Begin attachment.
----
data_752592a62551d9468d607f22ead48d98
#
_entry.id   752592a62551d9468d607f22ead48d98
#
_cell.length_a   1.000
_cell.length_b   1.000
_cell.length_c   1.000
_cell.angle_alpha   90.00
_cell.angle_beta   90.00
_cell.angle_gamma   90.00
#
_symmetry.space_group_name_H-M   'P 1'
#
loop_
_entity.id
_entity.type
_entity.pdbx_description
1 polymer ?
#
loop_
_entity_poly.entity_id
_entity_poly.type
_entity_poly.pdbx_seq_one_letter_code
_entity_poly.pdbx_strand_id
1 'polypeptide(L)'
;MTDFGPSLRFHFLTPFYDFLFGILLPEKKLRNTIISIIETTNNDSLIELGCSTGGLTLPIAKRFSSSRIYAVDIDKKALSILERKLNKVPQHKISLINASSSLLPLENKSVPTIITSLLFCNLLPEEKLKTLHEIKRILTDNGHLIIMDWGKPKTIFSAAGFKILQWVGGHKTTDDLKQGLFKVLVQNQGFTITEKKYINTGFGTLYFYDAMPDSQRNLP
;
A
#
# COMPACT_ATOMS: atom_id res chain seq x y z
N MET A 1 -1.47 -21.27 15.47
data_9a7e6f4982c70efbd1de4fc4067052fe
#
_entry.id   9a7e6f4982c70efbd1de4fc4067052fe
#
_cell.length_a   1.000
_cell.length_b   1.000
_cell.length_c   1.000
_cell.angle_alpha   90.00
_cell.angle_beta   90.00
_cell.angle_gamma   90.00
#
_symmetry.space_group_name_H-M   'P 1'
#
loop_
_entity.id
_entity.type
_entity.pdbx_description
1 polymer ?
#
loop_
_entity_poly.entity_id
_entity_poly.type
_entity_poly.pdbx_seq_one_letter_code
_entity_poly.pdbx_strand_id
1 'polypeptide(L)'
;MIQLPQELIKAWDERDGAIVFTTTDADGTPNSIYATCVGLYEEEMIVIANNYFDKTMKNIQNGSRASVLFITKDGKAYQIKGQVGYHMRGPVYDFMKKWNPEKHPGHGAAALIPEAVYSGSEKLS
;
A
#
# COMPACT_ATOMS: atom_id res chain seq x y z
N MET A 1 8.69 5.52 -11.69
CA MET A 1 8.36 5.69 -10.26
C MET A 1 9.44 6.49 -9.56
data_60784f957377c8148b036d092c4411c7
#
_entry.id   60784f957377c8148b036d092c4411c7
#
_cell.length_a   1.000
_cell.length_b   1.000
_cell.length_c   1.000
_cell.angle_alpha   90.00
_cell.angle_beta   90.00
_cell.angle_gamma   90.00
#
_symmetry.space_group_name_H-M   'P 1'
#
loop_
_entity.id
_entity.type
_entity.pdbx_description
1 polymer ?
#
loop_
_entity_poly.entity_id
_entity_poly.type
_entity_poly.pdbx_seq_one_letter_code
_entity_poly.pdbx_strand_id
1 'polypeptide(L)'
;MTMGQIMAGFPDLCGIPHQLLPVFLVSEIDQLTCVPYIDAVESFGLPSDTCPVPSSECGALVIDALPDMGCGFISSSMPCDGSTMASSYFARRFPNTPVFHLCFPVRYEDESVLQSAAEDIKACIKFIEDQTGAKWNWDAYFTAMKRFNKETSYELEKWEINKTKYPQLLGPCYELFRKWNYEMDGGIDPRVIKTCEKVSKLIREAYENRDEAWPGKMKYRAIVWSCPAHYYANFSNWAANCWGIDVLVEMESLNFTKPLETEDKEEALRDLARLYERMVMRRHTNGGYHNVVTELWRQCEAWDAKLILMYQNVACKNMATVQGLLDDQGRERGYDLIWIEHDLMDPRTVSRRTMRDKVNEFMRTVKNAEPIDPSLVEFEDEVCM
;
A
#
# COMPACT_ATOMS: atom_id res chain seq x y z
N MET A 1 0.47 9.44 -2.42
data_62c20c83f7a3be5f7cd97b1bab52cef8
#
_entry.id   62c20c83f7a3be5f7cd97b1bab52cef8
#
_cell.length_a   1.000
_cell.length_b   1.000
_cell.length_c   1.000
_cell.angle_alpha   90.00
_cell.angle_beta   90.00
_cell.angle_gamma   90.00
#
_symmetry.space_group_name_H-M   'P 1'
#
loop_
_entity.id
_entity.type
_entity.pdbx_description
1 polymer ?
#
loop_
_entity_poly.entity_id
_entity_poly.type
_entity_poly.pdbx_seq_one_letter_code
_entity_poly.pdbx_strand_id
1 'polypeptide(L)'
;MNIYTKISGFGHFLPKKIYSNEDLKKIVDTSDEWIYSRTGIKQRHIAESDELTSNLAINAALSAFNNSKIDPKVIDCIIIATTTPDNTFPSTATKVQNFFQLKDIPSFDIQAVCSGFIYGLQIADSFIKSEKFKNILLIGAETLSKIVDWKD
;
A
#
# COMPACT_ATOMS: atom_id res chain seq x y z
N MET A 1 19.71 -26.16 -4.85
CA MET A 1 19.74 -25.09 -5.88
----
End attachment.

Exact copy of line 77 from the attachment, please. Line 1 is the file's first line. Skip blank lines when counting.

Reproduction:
#